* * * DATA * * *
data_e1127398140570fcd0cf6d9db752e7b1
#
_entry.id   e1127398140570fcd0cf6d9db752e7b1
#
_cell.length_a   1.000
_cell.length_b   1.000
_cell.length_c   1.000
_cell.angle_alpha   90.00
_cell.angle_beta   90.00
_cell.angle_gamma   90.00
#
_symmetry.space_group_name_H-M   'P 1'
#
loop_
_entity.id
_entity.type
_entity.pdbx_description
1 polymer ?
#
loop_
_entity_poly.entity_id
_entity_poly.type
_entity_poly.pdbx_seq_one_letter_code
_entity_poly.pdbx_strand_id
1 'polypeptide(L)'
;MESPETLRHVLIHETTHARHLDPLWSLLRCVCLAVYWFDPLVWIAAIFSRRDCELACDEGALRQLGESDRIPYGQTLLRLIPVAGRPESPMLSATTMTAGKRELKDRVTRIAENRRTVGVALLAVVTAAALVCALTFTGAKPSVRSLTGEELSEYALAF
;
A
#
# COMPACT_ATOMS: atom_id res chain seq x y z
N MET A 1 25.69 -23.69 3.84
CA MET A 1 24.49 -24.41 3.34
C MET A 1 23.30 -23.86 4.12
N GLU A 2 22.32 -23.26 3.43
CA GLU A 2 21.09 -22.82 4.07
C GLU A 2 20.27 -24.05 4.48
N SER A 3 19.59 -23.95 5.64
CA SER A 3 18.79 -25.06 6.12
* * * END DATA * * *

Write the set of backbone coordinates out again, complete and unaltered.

data_e1127398140570fcd0cf6d9db752e7b1
#
_entry.id   e1127398140570fcd0cf6d9db752e7b1
#
_cell.length_a   1.000
_cell.length_b   1.000
_cell.length_c   1.000
_cell.angle_alpha   90.00
_cell.angle_beta   90.00
_cell.angle_gamma   90.00
#
_symmetry.space_group_name_H-M   'P 1'
#
loop_
_entity.id
_entity.type
_entity.pdbx_description
1 polymer ?
#
loop_
_entity_poly.entity_id
_entity_poly.type
_entity_poly.pdbx_seq_one_letter_code
_entity_poly.pdbx_strand_id
1 'polypeptide(L)'
;MESPETLRHVLIHETTHARHLDPLWSLLRCVCLAVYWFDPLVWIAAIFSRRDCELACDEGALRQLGESDRIPYGQTLLRLIPVAGRPESPMLSATTMTAGKRELKDRVTRIAENRRTVGVALLAVVTAAALVCALTFTGAKPSVRSLTGEELSEYALAF
;
A
#
# COMPACT_ATOMS: atom_id res chain seq x y z
N MET A 1 25.69 -23.69 3.84
CA MET A 1 24.49 -24.41 3.34
C MET A 1 23.30 -23.86 4.12
N GLU A 2 22.32 -23.26 3.43
CA GLU A 2 21.09 -22.82 4.07
C GLU A 2 20.27 -24.05 4.48
N SER A 3 19.59 -23.95 5.64
CA SER A 3 18.79 -25.06 6.12